Humanitarian studies, on the other hand, stem from international humanitarian law which addresses acceptable practices and actions during complex emergencies, particularly in armed conflict. Humanitarian studies thus involve issues dealing with the delivery of aid and assisting the victims of war, extreme poverty and natural disaster. Universal human rights are often expressed and guaranteed by law, in the forms of treaties, customary international law, general principles and other sources of international law. International human rights law lays down obligations of Governments to act in certain ways or to refrain from certain acts, in order to promote and protect human rights and fundamental freedoms of individuals or groups.
To learn more, visit:
- The Universal Declaration of Human Rights (opens in new tab)
- The United Nations (opens in new tab)
- Office of the High Commissioner for Human Rights (opens in new tab)
- U.S. Department of State (opens in new tab)
- Amnesty International USA report (PDF opens in new tab), Human Rights for Human Dignity: A Primer on Economic, Social, and Cultural Rights
- The International Committee of the Red Cross (opens in new tab)
- United Nations Peacekeeping (opens in new tab)
- World Health Organization (opens in new tab)
There are countless non-governmental organizations (NGOs) dedicated to human rights and humanitarian work. An excellent resource for locating these organizations — along with volunteer opportunities, internships and job openings — is the Idealist website. A few NGOs to get you started include:
- Amnesty International (opens in new tab)
- Amnesty International USA (opens in new tab)
- Human Rights Watch (opens in new tab)
- Human Rights First (opens in new tab)
- Oxfam International (opens in new tab)
- Women for Women International (opens in new tab)
- Save the Children (opens in new tab)
- World Vision (opens in new tab)
- ONE (opens in new tab)
Human Rights Internship Opportunities in the St. Louis Area (PDF)
Children and Youth Services
These organizations focus on families and children, offering services like counseling for children and parents, foster care placement and free health care.
- Annie Malone Children and Family Service Center (opens in new tab)
- Big Brothers Big Sisters of Eastern Missouri (opens in new tab)
- BWorks (opens in new tab)
- Children's Home Society of Missouri (opens in new tab)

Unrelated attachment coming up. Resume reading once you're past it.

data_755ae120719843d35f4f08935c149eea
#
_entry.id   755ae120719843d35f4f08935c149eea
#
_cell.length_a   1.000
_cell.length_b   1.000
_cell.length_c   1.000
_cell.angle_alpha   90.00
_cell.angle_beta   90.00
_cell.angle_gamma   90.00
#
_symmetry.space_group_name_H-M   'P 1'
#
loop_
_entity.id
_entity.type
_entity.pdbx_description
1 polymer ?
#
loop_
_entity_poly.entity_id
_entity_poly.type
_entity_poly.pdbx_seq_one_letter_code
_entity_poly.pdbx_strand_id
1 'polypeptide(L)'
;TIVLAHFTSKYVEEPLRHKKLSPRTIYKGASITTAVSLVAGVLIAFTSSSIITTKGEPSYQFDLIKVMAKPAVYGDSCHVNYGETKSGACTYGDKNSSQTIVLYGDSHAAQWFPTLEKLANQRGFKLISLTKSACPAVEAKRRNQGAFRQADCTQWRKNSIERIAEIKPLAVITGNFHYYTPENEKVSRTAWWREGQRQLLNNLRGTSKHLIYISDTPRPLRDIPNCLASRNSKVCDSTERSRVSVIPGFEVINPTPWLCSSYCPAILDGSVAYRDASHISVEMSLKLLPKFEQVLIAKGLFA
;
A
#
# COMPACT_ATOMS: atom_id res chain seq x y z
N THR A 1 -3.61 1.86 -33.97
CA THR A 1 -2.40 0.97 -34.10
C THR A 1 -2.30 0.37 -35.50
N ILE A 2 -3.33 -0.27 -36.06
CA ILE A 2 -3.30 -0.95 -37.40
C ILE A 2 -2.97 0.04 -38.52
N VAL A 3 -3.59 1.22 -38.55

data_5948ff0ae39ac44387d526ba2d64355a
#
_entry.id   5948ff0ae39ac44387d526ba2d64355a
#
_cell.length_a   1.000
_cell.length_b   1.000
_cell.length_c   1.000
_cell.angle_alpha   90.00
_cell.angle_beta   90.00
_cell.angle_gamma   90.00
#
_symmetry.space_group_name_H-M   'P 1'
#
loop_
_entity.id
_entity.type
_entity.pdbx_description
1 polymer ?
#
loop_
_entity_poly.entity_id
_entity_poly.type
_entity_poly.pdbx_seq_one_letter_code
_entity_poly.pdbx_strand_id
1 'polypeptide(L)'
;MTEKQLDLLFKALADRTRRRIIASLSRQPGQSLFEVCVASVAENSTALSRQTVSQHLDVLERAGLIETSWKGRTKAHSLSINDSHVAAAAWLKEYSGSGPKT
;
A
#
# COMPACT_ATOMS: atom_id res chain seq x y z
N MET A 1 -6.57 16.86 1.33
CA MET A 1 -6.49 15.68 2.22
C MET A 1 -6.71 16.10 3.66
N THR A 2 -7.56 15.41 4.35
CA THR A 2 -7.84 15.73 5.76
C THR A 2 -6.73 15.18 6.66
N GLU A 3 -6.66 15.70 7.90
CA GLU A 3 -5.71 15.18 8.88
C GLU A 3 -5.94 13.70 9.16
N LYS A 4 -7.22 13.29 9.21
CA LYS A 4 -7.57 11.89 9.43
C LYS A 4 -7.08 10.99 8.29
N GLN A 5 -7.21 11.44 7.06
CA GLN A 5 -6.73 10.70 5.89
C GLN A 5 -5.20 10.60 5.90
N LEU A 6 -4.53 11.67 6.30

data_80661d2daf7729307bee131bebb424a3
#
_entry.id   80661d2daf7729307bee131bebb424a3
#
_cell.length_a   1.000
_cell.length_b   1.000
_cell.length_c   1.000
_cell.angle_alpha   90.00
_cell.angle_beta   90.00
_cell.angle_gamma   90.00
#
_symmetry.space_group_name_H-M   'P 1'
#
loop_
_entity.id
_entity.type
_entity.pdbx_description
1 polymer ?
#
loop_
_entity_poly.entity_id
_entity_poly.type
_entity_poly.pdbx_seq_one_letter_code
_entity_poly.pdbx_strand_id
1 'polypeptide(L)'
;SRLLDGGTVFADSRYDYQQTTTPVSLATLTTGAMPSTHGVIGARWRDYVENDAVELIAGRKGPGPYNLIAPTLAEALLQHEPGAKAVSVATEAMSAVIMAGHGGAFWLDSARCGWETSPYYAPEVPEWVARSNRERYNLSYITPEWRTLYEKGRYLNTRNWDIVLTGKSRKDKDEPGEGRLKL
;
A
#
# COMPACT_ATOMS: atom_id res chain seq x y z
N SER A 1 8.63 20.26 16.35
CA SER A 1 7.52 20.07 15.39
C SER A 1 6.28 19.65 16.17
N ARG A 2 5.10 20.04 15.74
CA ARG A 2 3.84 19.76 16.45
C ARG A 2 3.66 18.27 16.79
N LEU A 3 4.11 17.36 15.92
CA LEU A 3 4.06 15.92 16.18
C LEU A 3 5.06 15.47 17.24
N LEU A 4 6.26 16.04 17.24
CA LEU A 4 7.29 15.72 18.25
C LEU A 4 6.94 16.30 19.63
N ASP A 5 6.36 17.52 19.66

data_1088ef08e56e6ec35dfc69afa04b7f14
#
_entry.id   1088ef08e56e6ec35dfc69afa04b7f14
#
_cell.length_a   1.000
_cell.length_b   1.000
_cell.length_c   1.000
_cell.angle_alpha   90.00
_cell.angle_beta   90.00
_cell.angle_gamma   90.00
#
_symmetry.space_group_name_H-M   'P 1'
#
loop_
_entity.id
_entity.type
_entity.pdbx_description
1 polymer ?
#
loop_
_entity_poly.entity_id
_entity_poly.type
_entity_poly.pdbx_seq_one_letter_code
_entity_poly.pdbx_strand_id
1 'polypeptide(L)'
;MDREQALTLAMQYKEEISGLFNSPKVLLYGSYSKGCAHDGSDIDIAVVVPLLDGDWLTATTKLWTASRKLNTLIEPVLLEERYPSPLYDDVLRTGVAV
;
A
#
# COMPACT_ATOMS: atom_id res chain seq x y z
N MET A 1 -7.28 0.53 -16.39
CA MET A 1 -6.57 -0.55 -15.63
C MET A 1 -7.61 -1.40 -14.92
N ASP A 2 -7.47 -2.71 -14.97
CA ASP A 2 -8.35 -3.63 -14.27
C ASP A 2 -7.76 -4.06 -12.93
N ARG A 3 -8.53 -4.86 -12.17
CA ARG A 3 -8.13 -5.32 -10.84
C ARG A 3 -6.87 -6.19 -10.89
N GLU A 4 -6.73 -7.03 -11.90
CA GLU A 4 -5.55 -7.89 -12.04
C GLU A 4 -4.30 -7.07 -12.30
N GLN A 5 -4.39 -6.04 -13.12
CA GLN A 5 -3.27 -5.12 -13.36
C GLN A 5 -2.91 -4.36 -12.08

- Epworth Children and Family Services (opens in new tab)
- Family Resource Center (opens in new tab)
- Mathews-Dickey Boys and Girls Clubs (opens in new tab)
- Neighborhood Houses/Unleashing Potential (opens in new tab)
- University City Children's Center (opens in new tab)
These organizations work with community members to provide community resources and support services in a variety of areas, including education, housing and employment, to help them overcome social and economic difficulties.
- 100 Black Men (opens in new tab)
- Better Family Life (opens in new tab)
- Beyond Housing (opens in new tab)
- Catholic Charities-Archdiocese of St. Louis (opens in new tab)
- Employment Connection (opens in new tab)
- George Washington “Carver House” (opens in new tab)
- Hands On Disaster Response (opens in new tab)
- International Institute of St. Louis (opens in new tab)
- Provident (opens in new tab)
- Redevelopment Opportunities for Women (opens in new tab)
Some nonprofit organizations help persons with mental, developmental, intellectual and physical disabilities. They offer life skills training, community living services, recreational activities and more for handicapped children and adults.
- Autism Society of America-Gateway Chapter (opens in new tab)
- Delta Gamma Center for Children with Visual Impairments (opens in new tab)
- Independence Center (opens in new tab)
- KEEN (Kids Enjoy Exercise Now) St. Louis (opens in new tab)
- Special Olympics Missouri (opens in new tab)
- SSM Rehabilitation Hospital (opens in new tab)
- St. Louis Arc (Association for Retarded Citizens) (opens in new tab)
- St. Louis Society for the Blind and Visually Impaired (opens in new tab)
- UCP Easter Seals Heartland (opens in new tab)
Domestic Violence and Sexual Assault
These groups tend to provide emergency assistance to victims of domestic violence and sexual assault. Typical services include 24-hour telephone help lines, walk-in clinics and safe houses. Other groups advocate for the rights of victims of sexual assault.
- ALIVE St. Louis (opens in new tab)
- Covenant House of Missouri (opens in new tab)
- Missouri Coalition Against Domestic and Sexual Violence (opens in new tab)
- RAVEN (Rape and Violence End Now) (opens in new tab)